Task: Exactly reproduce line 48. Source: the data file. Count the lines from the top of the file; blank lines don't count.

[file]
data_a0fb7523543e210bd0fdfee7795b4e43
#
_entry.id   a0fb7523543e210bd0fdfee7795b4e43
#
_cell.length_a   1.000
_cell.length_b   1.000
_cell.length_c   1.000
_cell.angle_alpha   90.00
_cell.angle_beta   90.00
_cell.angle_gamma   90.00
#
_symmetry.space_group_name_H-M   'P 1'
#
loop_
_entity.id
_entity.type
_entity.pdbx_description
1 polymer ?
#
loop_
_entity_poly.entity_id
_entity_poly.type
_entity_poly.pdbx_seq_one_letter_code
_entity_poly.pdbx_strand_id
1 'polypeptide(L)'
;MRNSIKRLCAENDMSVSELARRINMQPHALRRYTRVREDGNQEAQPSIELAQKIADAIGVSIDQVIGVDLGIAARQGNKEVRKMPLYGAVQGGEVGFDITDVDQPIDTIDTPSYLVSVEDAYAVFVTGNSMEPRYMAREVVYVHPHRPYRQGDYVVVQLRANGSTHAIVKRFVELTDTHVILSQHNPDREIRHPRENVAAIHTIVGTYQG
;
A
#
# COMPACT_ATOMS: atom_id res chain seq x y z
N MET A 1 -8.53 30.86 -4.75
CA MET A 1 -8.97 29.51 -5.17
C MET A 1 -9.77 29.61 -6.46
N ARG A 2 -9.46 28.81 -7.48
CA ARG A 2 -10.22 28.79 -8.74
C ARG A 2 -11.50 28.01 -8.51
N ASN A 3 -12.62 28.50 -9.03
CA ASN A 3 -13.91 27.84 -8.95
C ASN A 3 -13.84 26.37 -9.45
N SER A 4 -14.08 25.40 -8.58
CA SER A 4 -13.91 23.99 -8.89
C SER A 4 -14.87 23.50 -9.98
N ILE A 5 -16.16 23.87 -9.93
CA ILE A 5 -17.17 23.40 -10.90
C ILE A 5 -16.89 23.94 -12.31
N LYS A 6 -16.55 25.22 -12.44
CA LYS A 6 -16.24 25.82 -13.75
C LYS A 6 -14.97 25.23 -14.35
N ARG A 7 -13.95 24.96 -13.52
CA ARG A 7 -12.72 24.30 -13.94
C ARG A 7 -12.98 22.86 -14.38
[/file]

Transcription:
C LYS A 6 -14.97 25.23 -14.35